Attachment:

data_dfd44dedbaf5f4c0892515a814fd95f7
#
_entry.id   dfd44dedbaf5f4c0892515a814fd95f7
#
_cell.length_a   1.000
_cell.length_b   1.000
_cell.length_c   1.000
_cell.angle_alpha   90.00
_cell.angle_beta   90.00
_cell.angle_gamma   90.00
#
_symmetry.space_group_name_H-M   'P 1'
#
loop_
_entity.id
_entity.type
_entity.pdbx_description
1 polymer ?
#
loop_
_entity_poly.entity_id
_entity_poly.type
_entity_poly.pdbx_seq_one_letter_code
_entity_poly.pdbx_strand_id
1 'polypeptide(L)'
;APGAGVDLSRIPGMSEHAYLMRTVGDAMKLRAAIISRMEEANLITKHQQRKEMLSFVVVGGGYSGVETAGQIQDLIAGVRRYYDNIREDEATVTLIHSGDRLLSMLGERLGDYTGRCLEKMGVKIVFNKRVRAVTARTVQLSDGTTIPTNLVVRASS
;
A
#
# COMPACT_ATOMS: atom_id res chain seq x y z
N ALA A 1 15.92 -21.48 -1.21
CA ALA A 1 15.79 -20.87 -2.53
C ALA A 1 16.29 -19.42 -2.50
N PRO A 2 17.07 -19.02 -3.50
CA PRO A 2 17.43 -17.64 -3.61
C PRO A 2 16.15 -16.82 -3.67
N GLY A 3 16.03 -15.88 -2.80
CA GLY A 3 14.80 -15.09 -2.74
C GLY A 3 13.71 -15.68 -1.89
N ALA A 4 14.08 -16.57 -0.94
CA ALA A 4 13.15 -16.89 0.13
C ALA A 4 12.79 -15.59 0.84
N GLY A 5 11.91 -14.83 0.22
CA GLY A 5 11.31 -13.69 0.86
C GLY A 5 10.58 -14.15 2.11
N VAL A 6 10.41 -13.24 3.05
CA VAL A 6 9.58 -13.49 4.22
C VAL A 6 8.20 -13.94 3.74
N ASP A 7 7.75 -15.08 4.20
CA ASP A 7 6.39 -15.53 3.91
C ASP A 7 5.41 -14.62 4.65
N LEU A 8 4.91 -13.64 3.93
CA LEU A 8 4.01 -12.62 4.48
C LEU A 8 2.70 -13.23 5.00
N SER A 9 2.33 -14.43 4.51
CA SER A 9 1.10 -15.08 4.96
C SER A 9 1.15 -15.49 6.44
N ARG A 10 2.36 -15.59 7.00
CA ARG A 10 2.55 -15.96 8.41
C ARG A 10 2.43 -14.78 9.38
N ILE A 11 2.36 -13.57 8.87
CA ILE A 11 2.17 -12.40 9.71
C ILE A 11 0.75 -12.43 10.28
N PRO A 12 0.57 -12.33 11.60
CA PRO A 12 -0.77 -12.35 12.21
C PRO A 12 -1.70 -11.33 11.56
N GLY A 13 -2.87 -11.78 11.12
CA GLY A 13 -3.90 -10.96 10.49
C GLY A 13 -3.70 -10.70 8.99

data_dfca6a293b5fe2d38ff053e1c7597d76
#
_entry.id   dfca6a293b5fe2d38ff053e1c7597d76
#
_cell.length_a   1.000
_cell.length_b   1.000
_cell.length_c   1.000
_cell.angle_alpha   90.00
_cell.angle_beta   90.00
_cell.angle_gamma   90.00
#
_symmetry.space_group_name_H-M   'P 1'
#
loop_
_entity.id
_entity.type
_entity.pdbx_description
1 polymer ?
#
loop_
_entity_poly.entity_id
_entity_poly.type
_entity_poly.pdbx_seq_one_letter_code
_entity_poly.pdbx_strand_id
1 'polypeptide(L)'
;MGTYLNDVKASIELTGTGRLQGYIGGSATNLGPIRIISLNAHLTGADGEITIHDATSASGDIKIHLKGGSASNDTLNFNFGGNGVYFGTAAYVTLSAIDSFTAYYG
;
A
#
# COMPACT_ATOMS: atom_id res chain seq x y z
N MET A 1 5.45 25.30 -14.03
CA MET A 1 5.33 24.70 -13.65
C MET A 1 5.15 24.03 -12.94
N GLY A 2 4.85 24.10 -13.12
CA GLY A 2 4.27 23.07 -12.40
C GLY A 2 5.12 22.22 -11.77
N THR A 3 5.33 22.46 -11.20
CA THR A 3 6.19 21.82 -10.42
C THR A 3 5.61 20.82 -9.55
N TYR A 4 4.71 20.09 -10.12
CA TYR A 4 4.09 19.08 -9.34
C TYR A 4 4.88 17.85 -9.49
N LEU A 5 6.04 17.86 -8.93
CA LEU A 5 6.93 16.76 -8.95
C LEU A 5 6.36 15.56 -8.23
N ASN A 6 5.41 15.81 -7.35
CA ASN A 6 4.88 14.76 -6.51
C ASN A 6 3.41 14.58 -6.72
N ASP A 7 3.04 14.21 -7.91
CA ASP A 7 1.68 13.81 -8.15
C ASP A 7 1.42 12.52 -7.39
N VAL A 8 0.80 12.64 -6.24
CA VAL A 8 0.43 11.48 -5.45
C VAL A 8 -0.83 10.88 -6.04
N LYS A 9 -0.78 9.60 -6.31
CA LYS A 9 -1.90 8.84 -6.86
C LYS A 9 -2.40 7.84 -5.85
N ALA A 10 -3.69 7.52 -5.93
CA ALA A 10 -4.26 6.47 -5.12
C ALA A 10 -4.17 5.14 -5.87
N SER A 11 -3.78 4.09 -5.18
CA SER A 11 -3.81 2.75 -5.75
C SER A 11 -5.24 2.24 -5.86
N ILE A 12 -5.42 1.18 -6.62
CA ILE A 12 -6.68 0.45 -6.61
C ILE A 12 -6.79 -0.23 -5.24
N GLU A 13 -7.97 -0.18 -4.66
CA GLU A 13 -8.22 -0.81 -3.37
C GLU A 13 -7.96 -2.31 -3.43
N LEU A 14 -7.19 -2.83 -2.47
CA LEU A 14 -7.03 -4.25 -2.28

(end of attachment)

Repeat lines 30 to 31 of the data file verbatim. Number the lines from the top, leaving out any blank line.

# COMPACT_ATOMS: atom_id res chain seq x y z
N ALA A 1 15.92 -21.48 -1.21